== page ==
Recently, we’ve heard some beach arguments or discussions about the loss of campsites related to First Nations’ land and title rights. There are arguments or discussions about the public’s right to access and use resources within parks or on crown land as Canadians, freely and without restraint. One argument we sometimes overhear is that as Canadians, our right to roam the coast freely supersedes the rights of Aboriginal title and resource management. The argument describes that people can go wherever they want, whenever they want. This type of statement has little to no consideration of existing Aboriginal title or the ongoing dispossession of Indigenous lands. Here at BC Marine Trails, we believe in not only acknowledging aboriginal title but building mutually trusting and beneficial relationships that uphold and combat this common argument.
The BC Marine Trails recognizes aboriginal title and a changing government response to title assertions. Aboriginal title refers to the inherent right to land or an area within a traditional territory. This right is not given externally, but is the result of the Nations’ occupation and relationship with their traditional territory. Nations had their own social, legal, and political systems in place long before Europeans arrived.
Our association like many nonprofits, is placed into the centre of a changing government response to aboriginal title and the management of land and water resources. Fortunately, BCMT has had the guidance of a knowledgeable chair, committee, and liaison to guide us through a minefield of changes. Our association has to remain flexible. BCMT is working with 30+ Nations and each interaction is unique.
In a number of Supreme Court cases, it has been established by the courts that British Columbia crown cannot unilaterally claim a right to logging, mining or other natural resource use alone, but must engage in meaningful consultation with First Nation title holders. These landmark decisions established that governments must consult “meaningfully”. BCMT already knew that aboriginal title underlies crown title throughout Canada as per the Royal Proclamation of 1763. The aboriginal people were in possession of land before the assertion of British Sovereignty.
This ever-evolving legal understanding has continued on a trajectory that is leading to ever-increasing recognition of title and roles in land and resource management. The province is seeing management rights and responsibilities asserted within territories, now, without long and lengthy court cases for the most part. These assertions are not being met with opposition by the BC provincial government or Canadian crown authorities, who have recently adopted UNDRIP (United Nations Declaration of Rights of Indigenous Peoples). Governments are waking up to the idea that every First Nation will have title rights over a portion of their traditional lands. This is a small step away from the previous provincial strategy wherein they opposed Nations at every step of the way. Rather, the government recognizes that title and rights exist generally and then negotiates agreements as to how land and natural resources will be managed in collaboration between the First Nation and Provincial or Federal authorities.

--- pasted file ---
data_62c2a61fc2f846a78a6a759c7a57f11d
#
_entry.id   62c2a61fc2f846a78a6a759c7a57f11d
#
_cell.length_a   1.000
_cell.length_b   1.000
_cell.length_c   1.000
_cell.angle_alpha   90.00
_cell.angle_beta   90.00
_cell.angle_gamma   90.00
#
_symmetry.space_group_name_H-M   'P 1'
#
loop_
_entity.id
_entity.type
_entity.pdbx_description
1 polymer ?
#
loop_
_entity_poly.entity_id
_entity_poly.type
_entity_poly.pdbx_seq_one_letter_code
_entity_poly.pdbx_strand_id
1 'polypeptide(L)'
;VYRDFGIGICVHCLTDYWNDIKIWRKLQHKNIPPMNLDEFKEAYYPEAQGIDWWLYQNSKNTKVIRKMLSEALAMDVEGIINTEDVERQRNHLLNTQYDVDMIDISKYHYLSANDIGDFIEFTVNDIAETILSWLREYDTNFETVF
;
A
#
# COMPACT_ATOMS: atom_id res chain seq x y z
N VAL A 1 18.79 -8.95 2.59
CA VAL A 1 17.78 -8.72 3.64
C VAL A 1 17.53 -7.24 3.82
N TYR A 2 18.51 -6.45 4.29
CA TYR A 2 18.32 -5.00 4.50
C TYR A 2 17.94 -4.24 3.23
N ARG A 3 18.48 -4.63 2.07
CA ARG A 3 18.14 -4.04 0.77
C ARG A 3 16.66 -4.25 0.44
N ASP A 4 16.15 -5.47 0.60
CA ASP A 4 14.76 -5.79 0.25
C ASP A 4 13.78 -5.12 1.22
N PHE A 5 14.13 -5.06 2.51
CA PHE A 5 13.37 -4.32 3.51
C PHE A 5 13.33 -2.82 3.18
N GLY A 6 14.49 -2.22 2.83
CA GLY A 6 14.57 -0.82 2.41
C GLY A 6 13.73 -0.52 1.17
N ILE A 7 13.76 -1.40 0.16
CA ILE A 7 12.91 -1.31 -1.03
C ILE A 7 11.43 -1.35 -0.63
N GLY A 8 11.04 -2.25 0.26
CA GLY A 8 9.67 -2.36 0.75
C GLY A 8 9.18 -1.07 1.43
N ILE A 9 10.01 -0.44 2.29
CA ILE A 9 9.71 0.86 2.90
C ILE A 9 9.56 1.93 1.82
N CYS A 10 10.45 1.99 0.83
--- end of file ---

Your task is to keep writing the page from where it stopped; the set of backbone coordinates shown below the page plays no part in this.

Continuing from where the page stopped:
The BCMT has recommended approaches that will guide our engagement with First Nations around land and natural resources and specifically strategies around IPCAs (Indigenous Protected Conservation Areas). As mentioned it is an ever-changing landscape and BCMT will have to be flexible in our understanding of these developments. BCMT will continue to build strong relationships and goodwill with First Nations. BCMT will always remain flexible, respectful, consistent, and ask how we can best engage with each Nation. BCMT is a small organization but we believe working together with First Nations can build a sustainable and respectful culture of recreation on the coast.
BCMT is actively working with Nations to remove sites with cultural considerations. Our map is not the only source of information and paddlers may choose to venture into these territories on their own. But our job is not to just provide information. It is to work consistently with First Nations and listen to their requests and work to provide this information to the public.
Recently, BCMT has had two instances where our patient engagement process has allowed us to build recreational opportunities. After the removal of a few sites and patiently waiting, our relationship with two different Nations has allowed us to revisit how BCMT can support recreational development in their territories. While we understand that our trail may lose some connectivity in the interim, we believe that building meaningful and trusting relationships is more important than single campsites up and down the coast. BCMT is commited to continue working with First Nations along the coast to build a sustainable and respectful recreational culture.
This article was based on the BCMT’s chair paper to the association. On page 12 and 13 of this document the board reviewed and voted to accept the recommendations. Please read further about Indigenous Protected Conservation Areas and other topics.